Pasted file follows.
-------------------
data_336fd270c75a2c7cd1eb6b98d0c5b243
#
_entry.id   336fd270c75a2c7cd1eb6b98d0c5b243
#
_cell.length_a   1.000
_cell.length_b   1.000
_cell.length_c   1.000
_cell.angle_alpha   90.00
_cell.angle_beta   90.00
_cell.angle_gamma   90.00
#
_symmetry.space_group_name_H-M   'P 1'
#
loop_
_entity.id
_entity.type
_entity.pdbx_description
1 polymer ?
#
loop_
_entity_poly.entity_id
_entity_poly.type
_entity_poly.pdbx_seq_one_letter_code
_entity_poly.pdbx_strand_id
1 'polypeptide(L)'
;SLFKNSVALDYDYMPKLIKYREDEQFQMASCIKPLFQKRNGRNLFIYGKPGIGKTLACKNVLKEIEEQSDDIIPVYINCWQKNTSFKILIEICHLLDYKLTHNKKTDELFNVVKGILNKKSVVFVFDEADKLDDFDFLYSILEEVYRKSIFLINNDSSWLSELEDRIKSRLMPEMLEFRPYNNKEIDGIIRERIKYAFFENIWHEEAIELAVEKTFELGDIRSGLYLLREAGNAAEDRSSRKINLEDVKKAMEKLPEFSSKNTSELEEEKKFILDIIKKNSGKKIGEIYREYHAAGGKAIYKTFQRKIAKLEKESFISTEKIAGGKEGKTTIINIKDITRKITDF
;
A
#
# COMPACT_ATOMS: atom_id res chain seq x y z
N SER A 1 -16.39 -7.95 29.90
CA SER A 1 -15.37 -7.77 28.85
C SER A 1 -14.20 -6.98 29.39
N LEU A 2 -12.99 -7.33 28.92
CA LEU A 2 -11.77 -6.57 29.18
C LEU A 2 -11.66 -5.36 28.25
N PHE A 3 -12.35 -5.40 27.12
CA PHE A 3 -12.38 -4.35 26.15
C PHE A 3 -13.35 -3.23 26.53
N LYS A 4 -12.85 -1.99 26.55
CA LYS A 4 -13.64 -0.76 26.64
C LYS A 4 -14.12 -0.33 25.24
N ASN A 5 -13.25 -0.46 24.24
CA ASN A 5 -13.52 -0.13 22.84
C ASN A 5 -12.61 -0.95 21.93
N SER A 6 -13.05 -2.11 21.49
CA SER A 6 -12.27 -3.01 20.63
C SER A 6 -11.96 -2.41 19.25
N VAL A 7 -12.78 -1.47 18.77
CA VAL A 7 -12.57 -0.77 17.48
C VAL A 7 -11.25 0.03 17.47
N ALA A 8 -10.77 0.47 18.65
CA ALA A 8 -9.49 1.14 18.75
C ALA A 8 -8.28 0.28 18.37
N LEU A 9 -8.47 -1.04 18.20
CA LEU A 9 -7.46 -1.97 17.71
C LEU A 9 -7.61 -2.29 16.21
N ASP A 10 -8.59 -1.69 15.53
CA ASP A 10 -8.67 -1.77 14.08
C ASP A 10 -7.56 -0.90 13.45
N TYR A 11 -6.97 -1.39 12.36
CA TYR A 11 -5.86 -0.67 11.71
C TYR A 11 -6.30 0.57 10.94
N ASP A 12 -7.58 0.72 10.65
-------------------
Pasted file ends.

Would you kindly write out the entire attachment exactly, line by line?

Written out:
data_336fd270c75a2c7cd1eb6b98d0c5b243
#
_entry.id   336fd270c75a2c7cd1eb6b98d0c5b243
#
_cell.length_a   1.000
_cell.length_b   1.000
_cell.length_c   1.000
_cell.angle_alpha   90.00
_cell.angle_beta   90.00
_cell.angle_gamma   90.00
#
_symmetry.space_group_name_H-M   'P 1'
#
loop_
_entity.id
_entity.type
_entity.pdbx_description
1 polymer ?
#
loop_
_entity_poly.entity_id
_entity_poly.type
_entity_poly.pdbx_seq_one_letter_code
_entity_poly.pdbx_strand_id
1 'polypeptide(L)'
;SLFKNSVALDYDYMPKLIKYREDEQFQMASCIKPLFQKRNGRNLFIYGKPGIGKTLACKNVLKEIEEQSDDIIPVYINCWQKNTSFKILIEICHLLDYKLTHNKKTDELFNVVKGILNKKSVVFVFDEADKLDDFDFLYSILEEVYRKSIFLINNDSSWLSELEDRIKSRLMPEMLEFRPYNNKEIDGIIRERIKYAFFENIWHEEAIELAVEKTFELGDIRSGLYLLREAGNAAEDRSSRKINLEDVKKAMEKLPEFSSKNTSELEEEKKFILDIIKKNSGKKIGEIYREYHAAGGKAIYKTFQRKIAKLEKESFISTEKIAGGKEGKTTIINIKDITRKITDF
;
A
#
# COMPACT_ATOMS: atom_id res chain seq x y z
N SER A 1 -16.39 -7.95 29.90
CA SER A 1 -15.37 -7.77 28.85
C SER A 1 -14.20 -6.98 29.39
N LEU A 2 -12.99 -7.33 28.92
CA LEU A 2 -11.77 -6.57 29.18
C LEU A 2 -11.66 -5.36 28.25
N PHE A 3 -12.35 -5.40 27.12
CA PHE A 3 -12.38 -4.35 26.15
C PHE A 3 -13.35 -3.23 26.53
N LYS A 4 -12.85 -1.99 26.55
CA LYS A 4 -13.64 -0.76 26.64
C LYS A 4 -14.12 -0.33 25.24
N ASN A 5 -13.25 -0.46 24.24
CA ASN A 5 -13.52 -0.13 22.84
C ASN A 5 -12.61 -0.95 21.93
N SER A 6 -13.05 -2.11 21.49
CA SER A 6 -12.27 -3.01 20.63
C SER A 6 -11.96 -2.41 19.25
N VAL A 7 -12.78 -1.47 18.77
CA VAL A 7 -12.57 -0.77 17.48
C VAL A 7 -11.25 0.03 17.47
N ALA A 8 -10.77 0.47 18.65
CA ALA A 8 -9.49 1.14 18.75
C ALA A 8 -8.28 0.28 18.37
N LEU A 9 -8.47 -1.04 18.20
CA LEU A 9 -7.46 -1.97 17.71
C LEU A 9 -7.61 -2.29 16.21
N ASP A 10 -8.59 -1.69 15.53
CA ASP A 10 -8.67 -1.77 14.08
C ASP A 10 -7.56 -0.90 13.45
N TYR A 11 -6.97 -1.39 12.36
CA TYR A 11 -5.86 -0.67 11.71
C TYR A 11 -6.30 0.57 10.94
N ASP A 12 -7.58 0.72 10.65